If you would have asked me in June what I’d be doing in the fall/early winter, I’d tell you hunting! I made up my mind months before the season started that this would be my year for deer! Then what happened? Life. Life happened.
The last part of my 2016 was full of extreme highs and lows. As soon as something mindblowingly awesome (made that word up) happened, something buttkickingly brutal (made that one up too) would follow. On the bright side, I was able to finish and launch my book 2 days before Thanksgiving! Unfortunately, just a couple of days later, I received the call that my grandma had died in the early morning hours, the day after Thanksgiving.
I’ve received a tremendous amount of love and support since this all happened, so I want to thank everyone who had a part in that! However, love and support doesn’t fill the freezer, even if Cher thinks it can pay the rent.
I poured over my calendar after returning home for the funeral, just looking for any openings. I needed a time to leave town, because most good hunting is at least a couple of hours from my home. Although many people score with rifles around here, bowhunters have better luck out west, or at least a couple of hours away from the city.
Nothing. My schedule was full.
Fast forward a bit…
It was the week before Christmas and my deer-less blues were in full swing. After a full day of repairing our house (we moved into a new place December 1st!) I decided to swing by the grocery store for some non-alcoholic eggnot. I thought, maybe I could drown my sorrows away with a half gallon of that stuff. Than I saw her, laying by the side of the road.
It was a large does, who appeared to be the victim of an automobile accident. As many people would say, she was roadkill.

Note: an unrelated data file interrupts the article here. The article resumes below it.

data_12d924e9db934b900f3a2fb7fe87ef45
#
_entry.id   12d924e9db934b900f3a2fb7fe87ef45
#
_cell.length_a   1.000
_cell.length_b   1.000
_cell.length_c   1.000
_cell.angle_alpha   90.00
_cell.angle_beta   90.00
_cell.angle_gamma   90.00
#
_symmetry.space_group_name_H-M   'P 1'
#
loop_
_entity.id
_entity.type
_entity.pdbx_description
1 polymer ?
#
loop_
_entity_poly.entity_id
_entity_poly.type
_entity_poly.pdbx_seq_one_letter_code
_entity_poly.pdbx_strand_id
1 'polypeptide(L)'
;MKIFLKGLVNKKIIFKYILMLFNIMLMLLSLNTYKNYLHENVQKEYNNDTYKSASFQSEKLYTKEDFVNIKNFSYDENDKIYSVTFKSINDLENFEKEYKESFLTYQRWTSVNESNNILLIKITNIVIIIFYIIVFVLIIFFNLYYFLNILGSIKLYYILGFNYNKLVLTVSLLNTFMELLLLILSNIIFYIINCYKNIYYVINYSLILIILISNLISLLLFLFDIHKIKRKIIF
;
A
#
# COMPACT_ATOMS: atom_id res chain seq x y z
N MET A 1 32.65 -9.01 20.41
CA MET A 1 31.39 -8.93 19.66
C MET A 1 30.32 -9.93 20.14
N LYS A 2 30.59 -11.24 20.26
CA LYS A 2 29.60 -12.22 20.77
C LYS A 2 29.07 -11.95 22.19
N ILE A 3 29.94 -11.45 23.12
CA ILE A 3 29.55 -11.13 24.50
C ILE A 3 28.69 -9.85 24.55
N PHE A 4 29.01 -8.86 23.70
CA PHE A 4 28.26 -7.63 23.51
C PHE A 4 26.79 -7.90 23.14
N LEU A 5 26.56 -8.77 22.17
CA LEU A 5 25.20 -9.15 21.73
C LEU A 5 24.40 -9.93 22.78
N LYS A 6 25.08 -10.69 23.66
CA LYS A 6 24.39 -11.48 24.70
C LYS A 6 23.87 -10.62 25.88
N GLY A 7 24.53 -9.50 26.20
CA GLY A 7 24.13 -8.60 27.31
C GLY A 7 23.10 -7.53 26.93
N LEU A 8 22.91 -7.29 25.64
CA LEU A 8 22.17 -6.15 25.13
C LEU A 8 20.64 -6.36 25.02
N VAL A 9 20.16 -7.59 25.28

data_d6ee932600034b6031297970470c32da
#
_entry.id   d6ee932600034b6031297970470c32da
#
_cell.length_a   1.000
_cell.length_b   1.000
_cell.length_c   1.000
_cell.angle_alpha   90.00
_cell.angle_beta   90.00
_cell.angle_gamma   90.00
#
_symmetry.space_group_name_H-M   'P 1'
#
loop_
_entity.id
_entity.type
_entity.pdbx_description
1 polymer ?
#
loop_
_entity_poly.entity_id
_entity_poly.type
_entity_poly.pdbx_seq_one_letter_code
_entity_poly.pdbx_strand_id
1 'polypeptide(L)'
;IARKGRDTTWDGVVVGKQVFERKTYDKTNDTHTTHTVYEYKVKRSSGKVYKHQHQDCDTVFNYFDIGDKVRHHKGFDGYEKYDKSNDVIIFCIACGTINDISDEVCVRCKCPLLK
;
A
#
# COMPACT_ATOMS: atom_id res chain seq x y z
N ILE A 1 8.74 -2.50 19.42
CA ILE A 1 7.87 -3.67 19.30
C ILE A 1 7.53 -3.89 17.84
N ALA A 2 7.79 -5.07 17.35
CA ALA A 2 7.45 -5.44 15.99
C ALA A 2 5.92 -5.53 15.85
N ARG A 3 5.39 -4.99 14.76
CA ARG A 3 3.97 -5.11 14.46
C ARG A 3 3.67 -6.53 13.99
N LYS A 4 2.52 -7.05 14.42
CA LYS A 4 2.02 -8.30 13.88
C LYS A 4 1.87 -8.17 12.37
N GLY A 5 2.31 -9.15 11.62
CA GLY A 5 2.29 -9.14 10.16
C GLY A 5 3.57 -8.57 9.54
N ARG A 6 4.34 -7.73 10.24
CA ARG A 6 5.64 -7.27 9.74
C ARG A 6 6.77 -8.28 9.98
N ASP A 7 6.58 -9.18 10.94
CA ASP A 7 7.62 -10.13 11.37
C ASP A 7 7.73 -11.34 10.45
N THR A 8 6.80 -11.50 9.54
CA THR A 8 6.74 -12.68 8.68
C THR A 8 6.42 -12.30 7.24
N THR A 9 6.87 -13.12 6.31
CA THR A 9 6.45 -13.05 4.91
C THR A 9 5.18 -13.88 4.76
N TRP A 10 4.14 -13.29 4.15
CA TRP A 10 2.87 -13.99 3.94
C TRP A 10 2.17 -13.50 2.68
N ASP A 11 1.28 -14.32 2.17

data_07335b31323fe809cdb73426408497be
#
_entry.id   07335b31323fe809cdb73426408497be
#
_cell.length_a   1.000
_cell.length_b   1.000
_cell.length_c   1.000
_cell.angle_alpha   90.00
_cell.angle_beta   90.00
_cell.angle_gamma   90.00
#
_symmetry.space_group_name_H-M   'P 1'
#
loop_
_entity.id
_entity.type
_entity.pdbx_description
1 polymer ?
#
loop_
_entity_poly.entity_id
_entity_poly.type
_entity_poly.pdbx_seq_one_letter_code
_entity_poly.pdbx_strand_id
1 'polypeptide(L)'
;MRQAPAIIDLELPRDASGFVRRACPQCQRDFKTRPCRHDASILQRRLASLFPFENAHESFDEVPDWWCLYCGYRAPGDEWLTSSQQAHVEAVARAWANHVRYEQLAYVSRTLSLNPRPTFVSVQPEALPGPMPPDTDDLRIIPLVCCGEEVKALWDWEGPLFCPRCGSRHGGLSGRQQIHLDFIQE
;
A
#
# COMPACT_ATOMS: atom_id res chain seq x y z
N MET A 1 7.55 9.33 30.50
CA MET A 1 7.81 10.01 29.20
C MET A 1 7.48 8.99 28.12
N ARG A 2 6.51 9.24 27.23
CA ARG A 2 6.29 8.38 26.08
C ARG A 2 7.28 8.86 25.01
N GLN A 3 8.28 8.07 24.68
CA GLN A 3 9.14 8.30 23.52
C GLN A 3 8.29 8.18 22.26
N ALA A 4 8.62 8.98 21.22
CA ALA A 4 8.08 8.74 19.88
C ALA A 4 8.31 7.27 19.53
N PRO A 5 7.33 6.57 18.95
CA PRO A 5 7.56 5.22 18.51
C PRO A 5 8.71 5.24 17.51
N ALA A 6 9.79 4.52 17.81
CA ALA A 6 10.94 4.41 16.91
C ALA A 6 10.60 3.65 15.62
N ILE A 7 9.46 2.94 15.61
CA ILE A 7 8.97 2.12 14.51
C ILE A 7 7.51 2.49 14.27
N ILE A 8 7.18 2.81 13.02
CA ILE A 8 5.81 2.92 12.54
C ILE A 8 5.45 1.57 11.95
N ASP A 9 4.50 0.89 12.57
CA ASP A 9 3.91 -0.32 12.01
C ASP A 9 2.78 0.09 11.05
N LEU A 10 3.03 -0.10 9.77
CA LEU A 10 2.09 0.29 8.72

I pulled over and checked her out. Her eyes were big and black, with no fading; a sure sign that she was a fresh kill. Her body was still limp. After gutting her and collecting a few internal organs for projects or eating, I placed her in the back of the truck.
I had dealt with deer before, but never a roadkill dear, so I decided to enlist the help of my friend Nicole via the interwebs. She had harvested many of these before, and knew what to look for. After a quick back-and-forth we determined that this was a great find, and she was very fresh!
After arriving home I hung the deer in my garage. I skinned it, keeping the hide for braintanning, and cut off bits of meat from various parts of the deer; back straps, leg, ribs, etc. I fried these pieces of meat, testing them for freshness. They were all good to go! After taking into account the parts that were damaged by the collision, I found that 70% of the meat was still good to eat. I spent the next few hours boning, and packaging the meat.
Here’s where the story really gets interesting.
I picked up the doe about 200 feet from a large park that is on the very edge of the city, but not open to hunting at all. I have spent a lot of time in this park throughout my life. It’s one of the places where I teach kids about nature. I had seen this deer a few times, and she had seen me. It may sound strange, but I took special care of her meat. In a way, processing her body was my way of adding purpose to her, even after her final breath. I would eat the meat, and return all remains back to the forest to fertilize the ground or be eaten by other animals. I don’t want to sound too hippy-dippy here, but it was almost as if that deer knew my need and fulfilled it. Maybe she had even heard me talking to a friend about it.
Although it is still doubtful that deer speak English, I will always be grateful for this deer.